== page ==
Caracas (AFP) Oct 09, 2006
Venezuela on Monday condemned North Korea's nuclear bomb test and called for the peaceful use of atomic power. "We condemn all nuclear tests because of the immense damage to the planet, to life on the planet," Foreign Minister Nicolas Maduro said. "We oppose the proliferation of nuclear weapons and we are making an effort the world over to have those countries with nuclear weapons gradually disarm," he said.
"If the news is correct (that the test has occurred) Venezuela opposes it on principle and humanitarian policy.
"Nuclear energy should be used for peaceful and humanitarian ends," he said.
Maduro said the Earth "is already badly damaged by this consumer-driven development model, which has led to global warming, to the destruction of the planet."
Venezuela, led by leftist President Hugo Chavez, clashes regularly with the United States and backs Iran's uranium enrichment program, which Washington believes is a cover for developing a nuclear bomb. Tehran insists its program is for peaceful energy needs.
UN, US and host of others condemn North Korean nuclear test
The Security Council strongly condemned it as in defiance of a UN resolution and vowed a strong and swift response.
Japan's UN envoy Kenzo Oshima, the current council president, read out a statement urging North Korea "to refrain from further testing" and return to six-nation disarmament talks.
A host of countries led by the United States, Japan and Britain called for stern UN action, South Korea warned it may end its policy of engagement with the secretive regime, and China -- Pyongyang's closest ally -- condemned the test as "brazen."
However North Korea's ambassador to the United Nations said the isolated state should be congratulated for its first nuclear test instead of being condemned by the international community.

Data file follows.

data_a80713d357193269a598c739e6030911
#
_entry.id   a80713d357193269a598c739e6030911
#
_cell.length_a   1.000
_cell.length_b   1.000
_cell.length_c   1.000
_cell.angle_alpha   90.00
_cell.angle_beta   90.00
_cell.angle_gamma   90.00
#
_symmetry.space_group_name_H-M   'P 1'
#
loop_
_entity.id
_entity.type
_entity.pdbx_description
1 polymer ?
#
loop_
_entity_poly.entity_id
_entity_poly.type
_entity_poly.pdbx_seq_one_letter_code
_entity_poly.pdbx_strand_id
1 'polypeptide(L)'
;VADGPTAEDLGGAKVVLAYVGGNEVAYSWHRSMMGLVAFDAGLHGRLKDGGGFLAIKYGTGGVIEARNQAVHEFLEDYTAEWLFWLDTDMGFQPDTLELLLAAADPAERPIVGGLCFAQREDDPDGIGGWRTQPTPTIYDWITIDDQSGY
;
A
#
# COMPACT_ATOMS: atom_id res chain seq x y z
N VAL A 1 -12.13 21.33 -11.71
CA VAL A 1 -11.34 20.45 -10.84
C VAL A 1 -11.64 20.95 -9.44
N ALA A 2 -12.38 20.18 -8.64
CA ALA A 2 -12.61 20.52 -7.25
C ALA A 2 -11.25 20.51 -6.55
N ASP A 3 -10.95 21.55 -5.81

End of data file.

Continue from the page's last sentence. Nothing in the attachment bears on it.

"It is better for the Security Council of the United Nations to congratulate the DPRK (North Korean) scientists and researchers," instead of pursuing a "reckless resolution" against Pyongyang, ambassador Pak Gil-Yon told CNN television.
In Seoul activists burned North Korean leader Kim Jong-Il's portrait. Stock markets across Asia fell on worries of a regional nuclear arms race.
"Once again North Korea has defied the will of the international community, and the international community will respond," Bush said.
Bush and Russian President Vladimir Putin stressed the need for a coordinated response to the nuclear test, the Kremlin said.
The presidents agreed by telephone that North Korea's test had "caused damage to the non-proliferation regime, and they remarked on the need for coordination of actions with the aim of resolving the problem," a Kremlin statement said.
Russia, one of the six nations -- with the two Koreas, China, Japan and the United States -- involved in stalled talks on curbing Pyongyang's nuclear ambitions, urged North Korea to return to negotiations.
Putin said the test had caused "huge damage" to efforts to restrict the spread of weapons of mass destruction.
Bush said that he had discussed the crisis with the leaders of China, South Korea, Russia and Japan.
"We reaffirmed our commitment to a nuclear-free Korean peninsula. And all of us agreed that the proclaimed actions taken by North Korea are unacceptable and deserve an immediate response by the United Nations Security Council," he said.
China was one of the first nations to condemn the test, urging North Korea to "stop all actions that can lead to the deterioration of the situation" but also calling on the international community to respond calmly.
South Korean politicians denounced the test, with the main opposition party saying it is tantamount to a declaration of war.
The ruling Uri Party said the North should take "full responsibility for committing such a foolish act despite repeated warnings from the international community."